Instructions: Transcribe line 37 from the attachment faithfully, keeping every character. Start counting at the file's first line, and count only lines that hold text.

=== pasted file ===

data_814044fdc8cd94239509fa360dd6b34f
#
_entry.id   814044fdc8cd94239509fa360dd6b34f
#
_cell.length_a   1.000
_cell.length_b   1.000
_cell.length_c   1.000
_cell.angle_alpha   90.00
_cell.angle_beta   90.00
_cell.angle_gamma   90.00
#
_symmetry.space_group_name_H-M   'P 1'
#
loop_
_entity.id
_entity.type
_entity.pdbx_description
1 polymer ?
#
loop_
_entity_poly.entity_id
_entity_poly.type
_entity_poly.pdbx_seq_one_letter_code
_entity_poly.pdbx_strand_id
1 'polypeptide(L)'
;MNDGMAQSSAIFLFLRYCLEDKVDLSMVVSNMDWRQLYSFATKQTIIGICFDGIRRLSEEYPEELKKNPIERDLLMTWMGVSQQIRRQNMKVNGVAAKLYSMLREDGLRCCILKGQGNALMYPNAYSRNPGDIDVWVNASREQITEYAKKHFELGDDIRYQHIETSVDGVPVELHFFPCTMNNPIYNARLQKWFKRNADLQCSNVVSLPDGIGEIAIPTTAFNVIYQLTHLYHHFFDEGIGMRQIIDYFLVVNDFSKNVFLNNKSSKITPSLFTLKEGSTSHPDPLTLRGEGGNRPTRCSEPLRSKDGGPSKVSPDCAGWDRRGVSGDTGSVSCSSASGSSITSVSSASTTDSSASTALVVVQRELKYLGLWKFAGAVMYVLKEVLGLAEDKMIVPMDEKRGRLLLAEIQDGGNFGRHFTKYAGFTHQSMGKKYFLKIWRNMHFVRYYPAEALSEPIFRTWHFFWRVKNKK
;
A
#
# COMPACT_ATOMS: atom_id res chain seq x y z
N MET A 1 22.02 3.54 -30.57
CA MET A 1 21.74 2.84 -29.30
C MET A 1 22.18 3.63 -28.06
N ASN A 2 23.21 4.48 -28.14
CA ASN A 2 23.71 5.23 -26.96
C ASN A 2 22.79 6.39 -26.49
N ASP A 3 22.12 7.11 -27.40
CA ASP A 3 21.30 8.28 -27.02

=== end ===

N ASP A 3 22.12 7.11 -27.40